How to Get the Most Out of Your Live-Stream Footage

live-steam footage
Written by Catherine Reed

Now that live video feeds are accessible through numerous social media platforms, and a variety of specialty services, gone are the days where live streaming was limited to video games, musical performances, and sports events. Having live streams during your events asserts you are on the forefront of technology, gives you an opportunity to share content with a wider audience, and can be considered a must-have for marketing activities.

However, once your event is finished, you don’t want to simply discard this valuable content. With so much effort going into the creation of the material and management of the session, it’s just good business to find another use for this footage. To help you see how you can use live-streamed content for other purposes, here are some examples you can begin using today.

Create a Recap for Attendees

If you live-steamed numerous portions of the event, then the footage can be used to create a custom recap of the event designed specifically with participants in mind. Choose a variety of clips that highlight some of the event’s best moments from sessions and speakers and combine them with shots that convey the excitement everyone experienced when they were on site. Then, send the finished video with speakers, sponsors, and participants with a thank you message, encouraging them to share the information with their networks.

You can also maintain the video to use as a marketing tool for next year’s event, helping to increase registrations by showing potential attendees what they gain by coming. Make sure it can be easily shared on social media and posted to your event website, then use it as a highlight reel to generate buzz. And don’t be afraid to send it to potential sponsors or speakers to help them see what they can expect should they decide to take an active role in the next one.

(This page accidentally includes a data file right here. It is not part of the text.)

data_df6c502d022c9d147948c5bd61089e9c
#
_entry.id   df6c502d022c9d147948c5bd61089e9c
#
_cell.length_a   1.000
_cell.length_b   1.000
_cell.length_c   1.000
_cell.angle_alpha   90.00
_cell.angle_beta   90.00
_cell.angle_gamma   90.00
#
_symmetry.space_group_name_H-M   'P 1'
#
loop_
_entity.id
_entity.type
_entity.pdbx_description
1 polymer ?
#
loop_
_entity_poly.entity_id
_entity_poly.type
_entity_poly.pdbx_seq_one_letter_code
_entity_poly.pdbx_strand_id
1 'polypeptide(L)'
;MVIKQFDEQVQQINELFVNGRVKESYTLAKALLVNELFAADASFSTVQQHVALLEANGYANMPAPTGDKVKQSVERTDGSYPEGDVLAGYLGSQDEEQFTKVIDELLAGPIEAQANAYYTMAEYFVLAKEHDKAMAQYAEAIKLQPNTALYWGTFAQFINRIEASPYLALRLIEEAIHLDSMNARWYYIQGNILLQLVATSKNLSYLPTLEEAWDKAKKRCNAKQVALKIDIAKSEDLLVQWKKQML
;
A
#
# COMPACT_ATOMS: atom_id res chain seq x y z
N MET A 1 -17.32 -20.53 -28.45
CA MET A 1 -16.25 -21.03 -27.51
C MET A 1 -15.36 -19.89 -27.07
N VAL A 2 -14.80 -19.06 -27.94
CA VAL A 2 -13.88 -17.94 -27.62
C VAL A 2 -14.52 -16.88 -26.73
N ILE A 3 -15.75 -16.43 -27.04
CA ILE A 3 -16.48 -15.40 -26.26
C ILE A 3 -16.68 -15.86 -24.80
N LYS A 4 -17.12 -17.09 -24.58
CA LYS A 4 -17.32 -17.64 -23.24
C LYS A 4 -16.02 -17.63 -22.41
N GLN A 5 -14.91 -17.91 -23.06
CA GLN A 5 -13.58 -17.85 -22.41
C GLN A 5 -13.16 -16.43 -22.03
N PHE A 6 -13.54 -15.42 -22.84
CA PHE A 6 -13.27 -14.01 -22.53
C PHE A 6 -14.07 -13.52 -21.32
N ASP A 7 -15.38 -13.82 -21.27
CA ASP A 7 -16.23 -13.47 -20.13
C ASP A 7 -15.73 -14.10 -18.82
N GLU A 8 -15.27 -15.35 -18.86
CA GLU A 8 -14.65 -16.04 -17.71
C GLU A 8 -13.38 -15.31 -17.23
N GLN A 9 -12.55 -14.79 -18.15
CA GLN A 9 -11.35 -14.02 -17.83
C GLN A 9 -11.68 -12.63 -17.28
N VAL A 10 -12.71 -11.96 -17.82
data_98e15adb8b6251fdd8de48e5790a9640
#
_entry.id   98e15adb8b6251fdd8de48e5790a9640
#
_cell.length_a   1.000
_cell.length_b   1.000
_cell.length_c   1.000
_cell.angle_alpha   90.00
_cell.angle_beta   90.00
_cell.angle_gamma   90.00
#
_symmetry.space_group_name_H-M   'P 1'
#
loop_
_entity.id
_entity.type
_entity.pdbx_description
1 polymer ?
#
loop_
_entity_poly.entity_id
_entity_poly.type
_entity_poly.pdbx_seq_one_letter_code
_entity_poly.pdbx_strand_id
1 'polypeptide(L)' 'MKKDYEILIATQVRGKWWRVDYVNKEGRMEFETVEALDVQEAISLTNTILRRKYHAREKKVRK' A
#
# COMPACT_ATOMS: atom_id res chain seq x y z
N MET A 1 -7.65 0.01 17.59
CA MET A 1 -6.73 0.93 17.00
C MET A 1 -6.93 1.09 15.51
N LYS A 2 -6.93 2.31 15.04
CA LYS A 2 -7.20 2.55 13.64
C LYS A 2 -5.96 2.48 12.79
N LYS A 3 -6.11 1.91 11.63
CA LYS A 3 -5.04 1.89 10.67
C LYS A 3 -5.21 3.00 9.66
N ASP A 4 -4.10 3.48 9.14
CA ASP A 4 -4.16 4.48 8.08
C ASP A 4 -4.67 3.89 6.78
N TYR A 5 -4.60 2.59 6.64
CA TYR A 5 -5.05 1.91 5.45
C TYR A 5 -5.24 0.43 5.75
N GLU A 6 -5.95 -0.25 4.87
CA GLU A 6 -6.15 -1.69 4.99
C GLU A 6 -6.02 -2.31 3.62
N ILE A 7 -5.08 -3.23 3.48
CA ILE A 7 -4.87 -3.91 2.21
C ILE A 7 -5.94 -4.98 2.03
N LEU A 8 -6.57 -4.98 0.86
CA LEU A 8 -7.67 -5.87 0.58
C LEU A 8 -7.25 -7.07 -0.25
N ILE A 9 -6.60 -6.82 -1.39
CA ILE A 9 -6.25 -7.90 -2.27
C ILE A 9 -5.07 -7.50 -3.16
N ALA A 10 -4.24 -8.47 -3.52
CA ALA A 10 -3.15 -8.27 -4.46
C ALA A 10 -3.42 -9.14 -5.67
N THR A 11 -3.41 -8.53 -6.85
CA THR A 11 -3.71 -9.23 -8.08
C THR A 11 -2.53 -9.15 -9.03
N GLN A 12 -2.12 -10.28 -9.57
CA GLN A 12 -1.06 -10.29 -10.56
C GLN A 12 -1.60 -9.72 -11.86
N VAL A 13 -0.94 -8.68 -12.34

Upload Memorable Moments

Once the event is over, review all of the content and see which videos truly capture the spirit of the event and show what it had to offer. Then, choose some of the best presentations and upload them to a video sharing site. If the content is valuable, you increase the odds of the material being viewed and shared. It can also serve as a useful marketing tool as it lets interested parties see what the event had to offer attendees, creating buzz about the next one and potentially driving up registrations. Make sure that access to some of the best material is free, as this gives anyone the ability to view and share the videos.

If you have a website dedicated to the event that you maintain year-round, then consider dedicating a portion of the site to videos of some of the best presentations. You can choose to pull the information from an applicable video sharing site or load it directly into yours. If you do post on a video sharing site first, make sure every clip contains your website address. This helps drive traffic to your site and encourages potential attendees of next year’s event to connect with you directly.

Strip It Down

Even though the original content features video and audio, that doesn’t mean you have to keep it together. Consider taking the audio feeds and using them to create podcasts that can be accessed through a range of devices and take screenshots to use as images in marketing materials. You can also use the content to generate other knowledge-oriented shareables like guides, blog posts or infographics.

Just because the information was gathered in a particular format that doesn’t mean it has to be kept that way. Consider what aspects can provide value in different forms and break it away from the rest.

Your live-stream video footage shouldn’t disappear as soon as the event is over. Instead, consider giving it a second life to help you make your next event as successful as the previous one.

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Catherine Reed

Catherine is a content creator, article writer, and web copy specialist who has translated her professional and educational experience into a full-time writing career spanning categories as diverse as technology, education, finance, and staffing. She holds a Bachelor's Degree in Information Technology and has nine years of experience working specifically in the mobile device field.